New York: It all started with a drawing date
Take a trip to Brooklyn and get to know the story of Juan Miguel Marin drawings.
When did the idea of "Drawing Under the Influence" find its way into your world? Is there a city anecdote or story that inspired it?
I found this body of work (Drawing Under the Influence) in New York City; there’s no doubt about it. The first week of 2011 –the first week of the rest of my life– came with a particular experience that would shape in many ways the years to come. It’s certainly why I am drawing today. At the end of 2010, I had cut ties with my last employer to reconnect with music and develop my art. I had spent my entire career working for studios/agencies and brands as a graphic designer and art director. During that first week as a free man (aka unemployed), and in my late twenties, I was invited to a drawing date by my now dear friend Shantell Martin. I couldn’t remember the last time I had picked up a marker to draw without a plan, without an agenda for a client, or just for fun. It was a very simple dynamic. With music playing in the background, Shantell and I each had a piece of paper that we would swap every 10 minutes or so. Three hours felt like 5 minutes went by, and I felt a million times better than when we started. I drew nothing worth sharing, but the lesson was profound. I am forever grateful to Shantell for that invite. She’s definitely an inspiration and one of the best humans I’ve come across in life.
At least another 2 years went by from that moment until these repetitive/meditative lines turned into a conscious path. First as a form of meditation and now finally as a form of dialogue with my memories, emotions, and the world.
Three hours felt like 5 minutes went by, and I felt a million times better than when we started. I drew nothing worth sharing, but the lesson was profound.
What was your main inspiration, can you tell us when was that moment when you felt you had something unique to take your work and start working on projects on a bigger scale?
A friend of a friend ran this dinner series in Williamsburg (Brooklyn). They were hosted in a very large warehouse with huge walls. She knew about my drawings (small scale) and asked If I was interested in making big versions to fill the wall in space. I came back to her with the idea of making the work come to life as the nearly 500 guests were in attendance. It was the first time I had done something like that, and it made me realize that the scale benefits the drawings quite dramatically. The opportunity to reveal the process, and interact with an audience left me completely buzzed. It was a 5-hour drawing in front of people type of session. A hand full of private commissions came after that night. I take those little victories as signs to live by.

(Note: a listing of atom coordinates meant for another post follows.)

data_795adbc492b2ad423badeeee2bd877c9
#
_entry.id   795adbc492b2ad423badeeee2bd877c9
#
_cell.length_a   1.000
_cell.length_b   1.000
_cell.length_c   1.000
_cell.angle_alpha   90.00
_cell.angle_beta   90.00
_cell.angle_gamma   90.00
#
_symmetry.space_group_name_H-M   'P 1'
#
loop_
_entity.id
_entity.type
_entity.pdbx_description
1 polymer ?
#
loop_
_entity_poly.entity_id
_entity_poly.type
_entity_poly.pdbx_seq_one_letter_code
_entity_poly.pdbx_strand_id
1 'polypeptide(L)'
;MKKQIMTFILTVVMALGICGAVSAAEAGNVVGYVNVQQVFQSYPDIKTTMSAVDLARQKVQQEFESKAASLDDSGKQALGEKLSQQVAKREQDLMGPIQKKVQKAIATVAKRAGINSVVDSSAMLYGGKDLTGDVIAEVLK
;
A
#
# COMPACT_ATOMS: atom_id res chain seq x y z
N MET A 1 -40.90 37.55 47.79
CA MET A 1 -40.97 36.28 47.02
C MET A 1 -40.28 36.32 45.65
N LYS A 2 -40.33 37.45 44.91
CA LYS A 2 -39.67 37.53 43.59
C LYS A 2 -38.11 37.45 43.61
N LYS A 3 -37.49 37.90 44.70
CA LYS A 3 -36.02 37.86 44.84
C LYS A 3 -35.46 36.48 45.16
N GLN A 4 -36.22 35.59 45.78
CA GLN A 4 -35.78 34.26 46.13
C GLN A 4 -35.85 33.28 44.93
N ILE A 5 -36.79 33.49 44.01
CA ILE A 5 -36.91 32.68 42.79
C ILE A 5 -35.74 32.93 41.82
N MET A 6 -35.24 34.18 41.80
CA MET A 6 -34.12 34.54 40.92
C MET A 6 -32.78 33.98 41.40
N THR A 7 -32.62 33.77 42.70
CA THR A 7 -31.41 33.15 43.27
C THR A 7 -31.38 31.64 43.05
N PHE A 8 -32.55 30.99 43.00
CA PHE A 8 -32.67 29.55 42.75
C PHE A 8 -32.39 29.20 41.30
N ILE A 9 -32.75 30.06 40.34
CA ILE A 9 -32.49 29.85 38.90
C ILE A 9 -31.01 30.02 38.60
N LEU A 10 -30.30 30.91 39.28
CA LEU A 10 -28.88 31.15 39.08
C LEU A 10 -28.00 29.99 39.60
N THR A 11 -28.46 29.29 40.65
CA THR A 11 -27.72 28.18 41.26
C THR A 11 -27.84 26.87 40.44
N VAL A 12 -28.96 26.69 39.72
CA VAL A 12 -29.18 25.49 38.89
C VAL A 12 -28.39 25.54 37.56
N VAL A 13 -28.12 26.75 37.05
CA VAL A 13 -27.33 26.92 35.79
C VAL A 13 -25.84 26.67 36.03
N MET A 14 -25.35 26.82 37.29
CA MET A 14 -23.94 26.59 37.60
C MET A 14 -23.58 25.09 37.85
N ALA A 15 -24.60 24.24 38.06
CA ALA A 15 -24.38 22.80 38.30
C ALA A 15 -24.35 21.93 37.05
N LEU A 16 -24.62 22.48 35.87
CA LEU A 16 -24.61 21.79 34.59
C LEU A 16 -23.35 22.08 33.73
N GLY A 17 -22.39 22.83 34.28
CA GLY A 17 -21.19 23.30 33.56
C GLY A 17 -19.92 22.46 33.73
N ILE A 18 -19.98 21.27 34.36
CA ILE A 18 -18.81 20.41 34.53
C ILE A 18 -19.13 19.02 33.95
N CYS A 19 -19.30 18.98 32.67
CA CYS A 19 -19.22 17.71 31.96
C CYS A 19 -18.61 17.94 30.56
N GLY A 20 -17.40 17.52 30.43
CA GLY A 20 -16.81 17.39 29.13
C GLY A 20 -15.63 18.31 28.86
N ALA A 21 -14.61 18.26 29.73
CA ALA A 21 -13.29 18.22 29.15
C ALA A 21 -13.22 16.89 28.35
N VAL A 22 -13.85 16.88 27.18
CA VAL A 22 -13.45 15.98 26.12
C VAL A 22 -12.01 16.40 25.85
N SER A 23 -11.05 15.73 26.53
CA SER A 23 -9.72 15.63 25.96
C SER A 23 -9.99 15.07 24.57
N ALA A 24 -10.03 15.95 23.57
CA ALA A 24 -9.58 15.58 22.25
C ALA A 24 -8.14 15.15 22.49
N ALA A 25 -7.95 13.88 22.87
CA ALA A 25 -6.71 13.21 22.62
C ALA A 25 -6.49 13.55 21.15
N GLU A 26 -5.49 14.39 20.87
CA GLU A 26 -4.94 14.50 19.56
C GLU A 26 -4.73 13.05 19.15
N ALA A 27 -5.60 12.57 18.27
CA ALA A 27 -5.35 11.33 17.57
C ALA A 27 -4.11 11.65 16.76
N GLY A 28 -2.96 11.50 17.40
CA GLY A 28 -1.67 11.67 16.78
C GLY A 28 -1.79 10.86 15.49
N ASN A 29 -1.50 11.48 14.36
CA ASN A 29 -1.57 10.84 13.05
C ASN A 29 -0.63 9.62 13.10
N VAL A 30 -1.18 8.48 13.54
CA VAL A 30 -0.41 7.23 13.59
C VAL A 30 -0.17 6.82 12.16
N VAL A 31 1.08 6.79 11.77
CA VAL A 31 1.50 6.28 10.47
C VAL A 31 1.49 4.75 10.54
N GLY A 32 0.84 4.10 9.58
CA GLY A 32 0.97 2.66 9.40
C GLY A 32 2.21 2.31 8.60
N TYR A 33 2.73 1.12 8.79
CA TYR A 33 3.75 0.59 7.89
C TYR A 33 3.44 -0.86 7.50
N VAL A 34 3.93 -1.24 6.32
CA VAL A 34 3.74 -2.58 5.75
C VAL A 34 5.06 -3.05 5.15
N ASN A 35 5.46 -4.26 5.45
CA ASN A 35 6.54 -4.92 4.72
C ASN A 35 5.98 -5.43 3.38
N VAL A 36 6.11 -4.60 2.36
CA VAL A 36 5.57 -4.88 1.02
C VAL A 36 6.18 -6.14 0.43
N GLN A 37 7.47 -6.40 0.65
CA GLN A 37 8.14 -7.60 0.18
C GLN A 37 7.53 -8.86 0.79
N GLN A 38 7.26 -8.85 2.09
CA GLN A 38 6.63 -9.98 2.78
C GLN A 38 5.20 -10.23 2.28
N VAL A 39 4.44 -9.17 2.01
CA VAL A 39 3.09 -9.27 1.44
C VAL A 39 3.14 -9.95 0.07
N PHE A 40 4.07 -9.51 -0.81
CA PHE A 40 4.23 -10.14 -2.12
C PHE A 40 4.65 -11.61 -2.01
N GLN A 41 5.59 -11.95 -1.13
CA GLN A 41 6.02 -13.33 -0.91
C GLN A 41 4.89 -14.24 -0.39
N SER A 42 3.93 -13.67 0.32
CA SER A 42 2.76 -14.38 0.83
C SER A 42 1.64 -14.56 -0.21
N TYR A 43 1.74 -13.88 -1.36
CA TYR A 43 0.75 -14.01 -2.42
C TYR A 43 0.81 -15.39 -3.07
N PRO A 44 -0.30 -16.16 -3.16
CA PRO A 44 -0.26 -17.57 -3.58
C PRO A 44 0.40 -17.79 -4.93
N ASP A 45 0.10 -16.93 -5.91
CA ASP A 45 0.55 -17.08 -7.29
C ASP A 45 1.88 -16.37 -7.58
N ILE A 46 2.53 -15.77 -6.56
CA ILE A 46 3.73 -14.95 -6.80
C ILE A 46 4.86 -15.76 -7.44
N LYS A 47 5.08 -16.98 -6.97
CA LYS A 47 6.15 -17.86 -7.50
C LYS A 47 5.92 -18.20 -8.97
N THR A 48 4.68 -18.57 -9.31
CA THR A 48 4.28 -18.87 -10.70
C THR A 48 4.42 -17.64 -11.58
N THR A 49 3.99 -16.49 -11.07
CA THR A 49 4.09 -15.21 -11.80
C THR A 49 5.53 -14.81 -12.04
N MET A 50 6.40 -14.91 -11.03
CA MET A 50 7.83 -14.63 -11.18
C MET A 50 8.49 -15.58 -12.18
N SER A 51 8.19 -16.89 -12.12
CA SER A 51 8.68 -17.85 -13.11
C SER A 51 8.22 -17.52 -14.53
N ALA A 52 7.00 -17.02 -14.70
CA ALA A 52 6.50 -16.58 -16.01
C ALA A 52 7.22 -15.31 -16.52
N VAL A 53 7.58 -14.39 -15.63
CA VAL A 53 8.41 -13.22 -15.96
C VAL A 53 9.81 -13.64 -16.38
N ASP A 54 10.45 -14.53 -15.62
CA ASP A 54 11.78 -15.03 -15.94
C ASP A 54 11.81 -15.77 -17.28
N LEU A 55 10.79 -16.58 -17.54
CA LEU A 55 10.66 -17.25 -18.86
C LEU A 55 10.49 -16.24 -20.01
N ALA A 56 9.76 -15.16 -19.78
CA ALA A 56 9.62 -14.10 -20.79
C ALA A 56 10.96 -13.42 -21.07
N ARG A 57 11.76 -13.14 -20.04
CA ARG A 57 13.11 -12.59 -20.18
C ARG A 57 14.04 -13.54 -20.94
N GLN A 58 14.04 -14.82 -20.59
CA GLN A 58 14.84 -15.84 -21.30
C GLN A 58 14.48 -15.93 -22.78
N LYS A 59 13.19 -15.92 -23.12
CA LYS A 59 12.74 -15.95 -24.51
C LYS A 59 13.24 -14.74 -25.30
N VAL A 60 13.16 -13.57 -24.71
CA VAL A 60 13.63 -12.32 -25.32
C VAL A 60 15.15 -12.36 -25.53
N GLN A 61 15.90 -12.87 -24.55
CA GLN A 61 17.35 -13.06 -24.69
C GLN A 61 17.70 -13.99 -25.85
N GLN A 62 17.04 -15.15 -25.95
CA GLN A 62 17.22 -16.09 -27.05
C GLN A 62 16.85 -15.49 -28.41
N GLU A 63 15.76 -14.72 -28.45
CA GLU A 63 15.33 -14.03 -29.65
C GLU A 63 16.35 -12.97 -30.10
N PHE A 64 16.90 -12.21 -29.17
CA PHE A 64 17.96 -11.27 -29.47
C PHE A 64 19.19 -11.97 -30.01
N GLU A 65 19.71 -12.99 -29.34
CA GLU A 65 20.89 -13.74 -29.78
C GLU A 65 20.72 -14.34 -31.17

When doing work, what story do you feel you are telling to people? Is there any particular moment in which hearing something or reading the news affected your work?
"The work comes from a very intimate place. I channel everything that goes through my mind when and wherever I am making these pieces. It might be hard to explain exactly how things from the real world translate into these strange shapes, but I want to believe that they are influenced by my journey in this world and what happens in it."
What inspires you today? What’s the connection you feel with New York? Why do you feel New Yorkers or other cities connect with your work?
New York is a beast. A wonderful beast that today, after 8 years, feels like home. The thing about New York (for me), is that it demystified the idea of what it is to be an artist. It brought it from the abstract to the real –I grew up in Ecuador in a different time and without knowing anyone first hand who made a living as an artist (or musician)– New York and its hustle shows you and reminds you that the artist has to put in the hours just like the accountant or the lawyer does. Seeing actors rehearse a script for an audition on the subway, or the stand-up bass player dragging their instrument to a gig, or the 70-year-old painter painting in their studio every day definitely had an impact in my path. New York is unique in that way.
How do you stay focused?
It is tough. I’m still navigating my way through my art practice along with my musician side, and some of the commercial work I do for films and other artists. I can tell you though, that having a routine is important. Exercise and healthy eating have an impact on productivity. Trusting my gut is very important, although it’s easier said than done.
Do you see NY as a city you will live in for a long time? How would you like your New York story to be remembered?
This is a huge question, not sure I can tackle it in full just yet.
I definitely feel like I could live in New York (or Brooklyn) for a long time, although I long for Ecuador. Perhaps a dual home base one day?
I think I’ll remember New York more than New York will remember me. And I can live with that.
When is your next exhibition?
I have a public mural coming up in Portoviejo, Ecuador, a coastal city where I spent my high school years. This place was destroyed by a 7.8 earthquake less than two years ago. I am honoured and humbled to leave my mark there.